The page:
“I think we don’t exist without communications. It’s another way of building community when people are separated by distance and culture.” —Mary Love Steering Committee member
We kept in touch with members and others through our blog, Facebook and email alerts. We experimented with new media such as Twitter while recognizing that many members prefer our newspaper, balancing the scales, and the telephone. We began a major website overhaul to make our site more contemporary, functional and engaging. We’ll roll out the new website in early 2012. We refined the New Power Leader webpages and trained leaders to use the pages to network, discuss issues and support each other. To observe our birthday, we produced a 40-minute video called “I Was There: The First 30 Years of Kentuckians For The Commonwealth” and a 60-page history booklet. And we invited members to look back and look forward.
Organizational Development W
hile using our power in six statewide campaigns, we’re also building our power through New Power Leaders, grassroots fundraising, membership recruitment, and strengthening relationships with existing members. As our primary leadership development strategy, New Power Leaders also help develop the organization by becoming sustaining givers and asking their cluster members to join or renew their membership. Through these small group relationships, we’re deepening our members’ involvement and investment.
Our 30th anniversary gave us a chance to reflect on our values, history and accomplishments and invite our members to invest in the next 30 years of KFTC. We premiered the film “I Was There: The First 30 Years of Kentuckians For The Commonwealth” at our birthday party in August, and chapters screened the film at local house parties and other 30th events.
Scott County members hosted an Arty Pie Party fundraiser in November.
We set our grassroots fundraising goal at $350,000 – up from $300,000 in 2010. And then we surpassed that goal by raising more than $380,000.
“It’s the power of togetherness that allows people to do something.”
Hound Dog Press
—Truman Hurt Steering Committee member
Proceeds benefit the work of Kentuckians For The Commonwealth: KFTC is a 30-year-old grassroots organization that believes in the power of people, working together, to challenge injustices, right wrongs, and improve the quality of life for all Kentuckians.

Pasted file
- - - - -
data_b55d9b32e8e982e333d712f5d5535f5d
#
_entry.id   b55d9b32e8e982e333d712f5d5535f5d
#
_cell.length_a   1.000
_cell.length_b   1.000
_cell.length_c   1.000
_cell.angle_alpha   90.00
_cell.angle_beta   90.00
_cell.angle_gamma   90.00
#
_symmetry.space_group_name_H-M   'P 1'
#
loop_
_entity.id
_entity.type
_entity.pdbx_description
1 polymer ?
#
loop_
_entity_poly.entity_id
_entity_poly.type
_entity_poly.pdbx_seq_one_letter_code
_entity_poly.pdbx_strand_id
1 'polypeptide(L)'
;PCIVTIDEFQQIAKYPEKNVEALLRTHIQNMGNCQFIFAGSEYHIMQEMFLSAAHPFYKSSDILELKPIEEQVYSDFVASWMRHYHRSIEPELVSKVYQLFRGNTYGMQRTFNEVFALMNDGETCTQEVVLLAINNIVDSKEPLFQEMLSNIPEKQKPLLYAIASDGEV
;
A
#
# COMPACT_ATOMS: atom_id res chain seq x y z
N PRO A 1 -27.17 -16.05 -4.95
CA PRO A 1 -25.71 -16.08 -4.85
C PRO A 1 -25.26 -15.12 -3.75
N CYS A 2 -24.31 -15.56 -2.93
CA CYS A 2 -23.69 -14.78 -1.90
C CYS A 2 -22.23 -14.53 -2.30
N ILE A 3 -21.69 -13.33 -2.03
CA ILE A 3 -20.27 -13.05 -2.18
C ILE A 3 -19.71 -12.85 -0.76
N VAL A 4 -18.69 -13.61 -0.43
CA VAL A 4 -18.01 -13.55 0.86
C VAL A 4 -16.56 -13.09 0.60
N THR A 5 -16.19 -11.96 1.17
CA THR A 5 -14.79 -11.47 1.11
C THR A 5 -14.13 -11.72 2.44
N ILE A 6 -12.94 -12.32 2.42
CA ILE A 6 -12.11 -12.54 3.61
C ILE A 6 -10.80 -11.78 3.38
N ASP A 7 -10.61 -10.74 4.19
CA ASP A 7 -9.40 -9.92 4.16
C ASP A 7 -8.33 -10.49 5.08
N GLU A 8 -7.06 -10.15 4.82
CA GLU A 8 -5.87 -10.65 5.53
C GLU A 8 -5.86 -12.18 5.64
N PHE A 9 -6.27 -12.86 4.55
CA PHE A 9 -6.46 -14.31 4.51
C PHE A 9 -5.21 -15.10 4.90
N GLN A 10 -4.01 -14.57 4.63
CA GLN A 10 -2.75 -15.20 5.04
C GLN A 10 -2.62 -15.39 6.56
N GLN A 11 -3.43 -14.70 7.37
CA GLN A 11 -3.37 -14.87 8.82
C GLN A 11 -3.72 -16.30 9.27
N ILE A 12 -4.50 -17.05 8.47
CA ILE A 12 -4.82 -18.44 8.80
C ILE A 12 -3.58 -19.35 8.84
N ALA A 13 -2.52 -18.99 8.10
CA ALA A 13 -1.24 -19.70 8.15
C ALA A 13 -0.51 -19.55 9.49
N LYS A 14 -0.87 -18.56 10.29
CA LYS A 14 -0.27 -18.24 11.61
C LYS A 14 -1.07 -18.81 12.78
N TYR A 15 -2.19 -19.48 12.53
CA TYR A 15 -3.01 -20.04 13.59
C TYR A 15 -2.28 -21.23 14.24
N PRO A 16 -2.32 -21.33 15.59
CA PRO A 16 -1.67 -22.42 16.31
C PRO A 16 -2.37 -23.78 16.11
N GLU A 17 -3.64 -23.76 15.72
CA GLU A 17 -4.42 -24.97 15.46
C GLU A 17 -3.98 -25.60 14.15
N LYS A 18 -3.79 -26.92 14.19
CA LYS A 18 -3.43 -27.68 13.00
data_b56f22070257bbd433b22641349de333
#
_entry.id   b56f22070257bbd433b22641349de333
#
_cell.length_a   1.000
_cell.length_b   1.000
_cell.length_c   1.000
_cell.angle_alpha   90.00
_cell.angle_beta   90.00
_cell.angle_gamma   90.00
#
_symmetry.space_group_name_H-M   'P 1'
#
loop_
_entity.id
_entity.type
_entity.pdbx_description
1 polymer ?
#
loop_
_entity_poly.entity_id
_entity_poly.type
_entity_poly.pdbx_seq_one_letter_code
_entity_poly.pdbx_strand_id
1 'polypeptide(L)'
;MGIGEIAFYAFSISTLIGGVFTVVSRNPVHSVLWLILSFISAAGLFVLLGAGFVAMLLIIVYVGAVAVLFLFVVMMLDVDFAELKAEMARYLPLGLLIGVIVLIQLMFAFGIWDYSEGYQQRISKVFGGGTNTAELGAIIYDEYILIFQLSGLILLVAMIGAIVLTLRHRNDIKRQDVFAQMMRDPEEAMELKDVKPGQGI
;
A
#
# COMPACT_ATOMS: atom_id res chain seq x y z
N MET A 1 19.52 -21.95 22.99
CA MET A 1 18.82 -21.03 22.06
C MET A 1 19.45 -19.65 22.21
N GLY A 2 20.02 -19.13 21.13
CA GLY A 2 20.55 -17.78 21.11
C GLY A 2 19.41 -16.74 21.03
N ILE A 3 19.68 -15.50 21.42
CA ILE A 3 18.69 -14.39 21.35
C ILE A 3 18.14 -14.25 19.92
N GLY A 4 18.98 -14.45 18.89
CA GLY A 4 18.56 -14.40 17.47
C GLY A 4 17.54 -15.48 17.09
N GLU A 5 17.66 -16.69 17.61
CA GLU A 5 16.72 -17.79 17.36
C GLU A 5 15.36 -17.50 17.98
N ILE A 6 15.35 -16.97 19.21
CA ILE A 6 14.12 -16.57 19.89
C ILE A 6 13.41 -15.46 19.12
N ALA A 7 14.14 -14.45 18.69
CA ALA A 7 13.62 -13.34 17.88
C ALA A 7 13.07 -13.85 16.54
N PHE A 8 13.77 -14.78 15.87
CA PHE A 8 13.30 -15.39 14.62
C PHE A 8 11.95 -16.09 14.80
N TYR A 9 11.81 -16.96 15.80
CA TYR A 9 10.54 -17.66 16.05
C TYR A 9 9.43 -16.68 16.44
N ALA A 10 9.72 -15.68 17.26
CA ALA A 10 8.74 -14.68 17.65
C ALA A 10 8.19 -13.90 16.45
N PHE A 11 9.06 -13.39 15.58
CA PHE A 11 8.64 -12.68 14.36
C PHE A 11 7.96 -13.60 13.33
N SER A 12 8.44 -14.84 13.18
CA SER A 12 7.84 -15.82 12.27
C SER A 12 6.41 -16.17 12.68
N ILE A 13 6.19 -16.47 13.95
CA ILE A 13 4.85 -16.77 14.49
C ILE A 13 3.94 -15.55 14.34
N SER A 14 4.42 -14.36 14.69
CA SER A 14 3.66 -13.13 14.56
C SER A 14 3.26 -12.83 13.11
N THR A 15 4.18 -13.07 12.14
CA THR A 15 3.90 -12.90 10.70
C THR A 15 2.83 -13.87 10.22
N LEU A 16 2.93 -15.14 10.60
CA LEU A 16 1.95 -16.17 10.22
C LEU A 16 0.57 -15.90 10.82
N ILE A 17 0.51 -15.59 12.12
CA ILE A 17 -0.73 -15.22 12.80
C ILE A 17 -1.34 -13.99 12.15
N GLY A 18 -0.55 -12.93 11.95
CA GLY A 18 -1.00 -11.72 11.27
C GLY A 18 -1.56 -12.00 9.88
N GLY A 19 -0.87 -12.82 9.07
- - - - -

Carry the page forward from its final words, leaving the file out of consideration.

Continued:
Visit us online at www.KFTC.org the
KentuckyCenter TICKET SERVICE 502.584.7777 800.775.7777 TTY 502.562.0730 www.kentuckycenter.org
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We heightened the energy around our fall fundraising campaign with weekly email updates, a thermometer to show our progress, and targeted major donor asks. We finished the year with a benefit concert December 29 in Louisville featuring musicians Jim James of My Morning Jacket, Ben Sollee and Daniel Martin Moore and authors Silas House and Jason Howard.
Voter Empowerment S
trengthening our democracy by involving more people in the electoral process is key to achieving our vision for Kentucky. Each year we register, educate and mobilize tens of thousands of voters through events, door-to-door, and other personal contact. Though voter turnout in Kentucky tends to be low, election records show that KFTC members vote at a much higher rate – more than 70%. Besides registering and mobilizing voters, our members engaged in their democracy in 2011 by visiting legislators in Frankfort during the General Assembly, joining allies to lobby in Washington D.C., and attending the annual Fancy Farm political picnic in August. Through the New Power PAC, we conducted a media campaign in the fall that focused on the secretary of state’s race. We targeted the candidate whose campaign focused on limiting voting rights for the homeless, former felons and people without photo IDs. We interviewed homeless folks and former felons and published their stories on GoodDemocracyKY.org, in newspaper ads, postcards and on Facebook – telling this candidate plainly that we all benefit when everyone has a voice and a vote.
“I didn’t know much about state politics, but some state politicians certainly know me now. We know each other.” —Sue Tallichet KFTC Vice Chairperson